Utilities: up 20%, or 3%/year. I expect these to soar in 2010 when the rate caps come off in the state (PA). Meanwhile, I've actually managed to cut my phone bill by savvy shopping.

Decreased expenditures:

Pets: Down 6%. Distorted comparison--my Simon was terminally ill June-Aug 2003, so the expenses for 2003 were quite high. He was less expensive to care for for most of his life, and generally Henry has been more so--Henry has more chronic problems.

Entertainment: down 33%. With the increased workload, I've pretty much given up any entertainment other than paying the minimal Netflix fee most months (although I actually have Netflix on hold for the summer), and paying the most basic cable TV bill ($15/month). (I didn't even have cable TV back in '03.)


Going through this has been educational. I had no idea that my eating out expenses had gone up so drastically, and actually, I thought my grocery expenses had gone up more, but on a per-annum basis, it's about 7%, which is what the inflation on food has been of late. (That doesn't mean there's no need to cut, though; I'm just routinely a fairly high spender in this area and really could stand to get these expenses down.)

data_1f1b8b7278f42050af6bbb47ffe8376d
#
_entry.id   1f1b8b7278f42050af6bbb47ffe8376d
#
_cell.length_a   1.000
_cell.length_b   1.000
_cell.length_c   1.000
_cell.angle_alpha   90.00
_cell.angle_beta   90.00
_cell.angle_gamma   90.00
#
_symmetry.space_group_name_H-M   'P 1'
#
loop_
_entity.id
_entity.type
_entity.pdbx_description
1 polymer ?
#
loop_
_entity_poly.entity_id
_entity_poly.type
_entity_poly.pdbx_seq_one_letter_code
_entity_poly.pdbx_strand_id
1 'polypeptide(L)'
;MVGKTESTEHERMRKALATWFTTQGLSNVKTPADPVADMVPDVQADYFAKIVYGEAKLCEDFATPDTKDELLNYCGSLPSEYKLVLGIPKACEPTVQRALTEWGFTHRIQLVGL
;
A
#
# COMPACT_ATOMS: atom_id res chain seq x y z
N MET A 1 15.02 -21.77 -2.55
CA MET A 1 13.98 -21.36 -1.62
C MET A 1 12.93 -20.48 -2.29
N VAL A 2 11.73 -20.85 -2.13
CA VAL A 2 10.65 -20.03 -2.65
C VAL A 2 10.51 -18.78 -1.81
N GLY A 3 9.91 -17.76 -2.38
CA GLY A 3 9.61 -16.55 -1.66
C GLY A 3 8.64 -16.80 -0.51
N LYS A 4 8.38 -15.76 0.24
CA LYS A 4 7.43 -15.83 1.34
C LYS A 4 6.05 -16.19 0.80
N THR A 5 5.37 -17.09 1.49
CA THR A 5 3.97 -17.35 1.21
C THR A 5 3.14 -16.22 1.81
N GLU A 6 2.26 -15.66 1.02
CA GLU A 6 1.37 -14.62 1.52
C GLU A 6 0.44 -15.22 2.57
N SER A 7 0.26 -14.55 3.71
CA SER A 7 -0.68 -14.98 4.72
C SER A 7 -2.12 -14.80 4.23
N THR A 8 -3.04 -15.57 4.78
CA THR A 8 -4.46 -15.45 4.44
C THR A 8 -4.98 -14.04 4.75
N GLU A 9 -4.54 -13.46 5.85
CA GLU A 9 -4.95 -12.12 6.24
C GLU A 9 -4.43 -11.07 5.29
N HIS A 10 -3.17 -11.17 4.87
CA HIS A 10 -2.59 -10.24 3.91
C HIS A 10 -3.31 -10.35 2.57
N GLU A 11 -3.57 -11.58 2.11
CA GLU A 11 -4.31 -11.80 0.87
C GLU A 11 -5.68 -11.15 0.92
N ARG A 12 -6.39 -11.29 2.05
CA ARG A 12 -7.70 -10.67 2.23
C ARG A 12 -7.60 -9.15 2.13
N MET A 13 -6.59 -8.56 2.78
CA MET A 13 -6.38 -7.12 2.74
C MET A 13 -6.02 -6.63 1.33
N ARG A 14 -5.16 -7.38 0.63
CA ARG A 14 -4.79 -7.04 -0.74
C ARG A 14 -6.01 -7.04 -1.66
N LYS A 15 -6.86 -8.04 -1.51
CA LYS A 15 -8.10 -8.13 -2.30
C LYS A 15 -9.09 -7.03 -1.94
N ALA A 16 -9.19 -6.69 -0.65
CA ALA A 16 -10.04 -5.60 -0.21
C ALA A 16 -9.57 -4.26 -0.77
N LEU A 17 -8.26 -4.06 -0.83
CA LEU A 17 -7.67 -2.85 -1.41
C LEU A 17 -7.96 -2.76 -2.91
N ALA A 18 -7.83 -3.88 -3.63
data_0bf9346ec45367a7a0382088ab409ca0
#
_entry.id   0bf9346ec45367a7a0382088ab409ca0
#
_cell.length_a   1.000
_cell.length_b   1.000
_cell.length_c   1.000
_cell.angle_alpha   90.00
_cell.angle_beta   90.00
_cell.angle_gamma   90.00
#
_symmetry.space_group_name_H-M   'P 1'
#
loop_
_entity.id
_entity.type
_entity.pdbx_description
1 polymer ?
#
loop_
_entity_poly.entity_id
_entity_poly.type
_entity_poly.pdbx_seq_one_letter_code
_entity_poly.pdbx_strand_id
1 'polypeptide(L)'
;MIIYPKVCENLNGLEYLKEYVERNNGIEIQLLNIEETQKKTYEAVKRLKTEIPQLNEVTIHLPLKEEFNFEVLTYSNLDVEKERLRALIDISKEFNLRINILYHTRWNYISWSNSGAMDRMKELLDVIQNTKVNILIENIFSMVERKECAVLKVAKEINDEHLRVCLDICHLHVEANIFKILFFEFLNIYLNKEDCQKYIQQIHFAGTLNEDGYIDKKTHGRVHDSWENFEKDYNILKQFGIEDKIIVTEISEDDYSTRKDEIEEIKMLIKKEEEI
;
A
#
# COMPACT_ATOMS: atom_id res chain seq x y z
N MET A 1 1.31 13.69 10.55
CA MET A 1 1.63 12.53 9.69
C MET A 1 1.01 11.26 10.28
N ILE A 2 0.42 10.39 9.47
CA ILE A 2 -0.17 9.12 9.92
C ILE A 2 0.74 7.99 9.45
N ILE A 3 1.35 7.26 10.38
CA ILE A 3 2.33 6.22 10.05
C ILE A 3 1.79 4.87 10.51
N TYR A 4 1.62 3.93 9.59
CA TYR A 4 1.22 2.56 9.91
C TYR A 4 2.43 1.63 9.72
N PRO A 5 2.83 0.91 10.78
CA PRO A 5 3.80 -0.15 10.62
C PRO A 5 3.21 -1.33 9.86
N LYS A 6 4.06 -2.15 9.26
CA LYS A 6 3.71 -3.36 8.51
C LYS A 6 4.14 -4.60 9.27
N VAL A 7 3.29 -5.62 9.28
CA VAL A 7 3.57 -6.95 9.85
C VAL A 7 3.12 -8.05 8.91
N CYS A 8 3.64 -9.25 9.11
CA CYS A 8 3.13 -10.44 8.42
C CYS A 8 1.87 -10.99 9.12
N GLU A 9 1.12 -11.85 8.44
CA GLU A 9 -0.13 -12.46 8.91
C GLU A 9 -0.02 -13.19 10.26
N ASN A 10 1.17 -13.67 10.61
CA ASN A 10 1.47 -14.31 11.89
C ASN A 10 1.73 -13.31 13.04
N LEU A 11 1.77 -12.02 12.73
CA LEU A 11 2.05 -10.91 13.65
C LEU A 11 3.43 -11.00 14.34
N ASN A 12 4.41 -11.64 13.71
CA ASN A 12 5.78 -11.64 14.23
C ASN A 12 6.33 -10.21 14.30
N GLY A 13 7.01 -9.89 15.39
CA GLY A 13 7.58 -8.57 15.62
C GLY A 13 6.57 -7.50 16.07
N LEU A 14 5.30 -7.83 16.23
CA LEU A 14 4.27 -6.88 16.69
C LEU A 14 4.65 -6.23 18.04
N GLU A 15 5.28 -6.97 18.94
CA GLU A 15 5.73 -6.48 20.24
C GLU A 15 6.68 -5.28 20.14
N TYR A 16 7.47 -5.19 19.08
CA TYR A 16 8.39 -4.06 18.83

The categories where my increased spending far outweighs inflation are the first three. I'm hoping the personal care expense is temporary because of the big clothing outlay. Two years ago, I managed to spend only about $200 for the year on clothes, for two new pair of athletic shoes, so I know it is possible to pull my expenses her way down.

I need to be more cautious on work-related expenses--it's way too easy to give myself work as an excuse for buying a book, and particularly on eating out. Eating out so much has just become a bad habit. And it's very rarely eating out at a sit-down restaurant--it's grabbing a sandwich and a cup of coffee at the convenience store more often than I should that adds up--not the kind of dining out that one gets special pleasure from, but just the convenience of having someone else prepare the food and not having to remember to take it with you.

Market Research Subject

July 4th, 2008 at 11:44 pm

Two years ago, during the summer I had no income coming in, I signed up for a couple of market research panels (e.g., Pinecone), after researching which ones seemed reliable and didn't ask you to buy products upfront (which lots of the survey sites do--they promise money back, but you have to give some upfront). I've been making about a couple of hundred dollars a year from this side venture.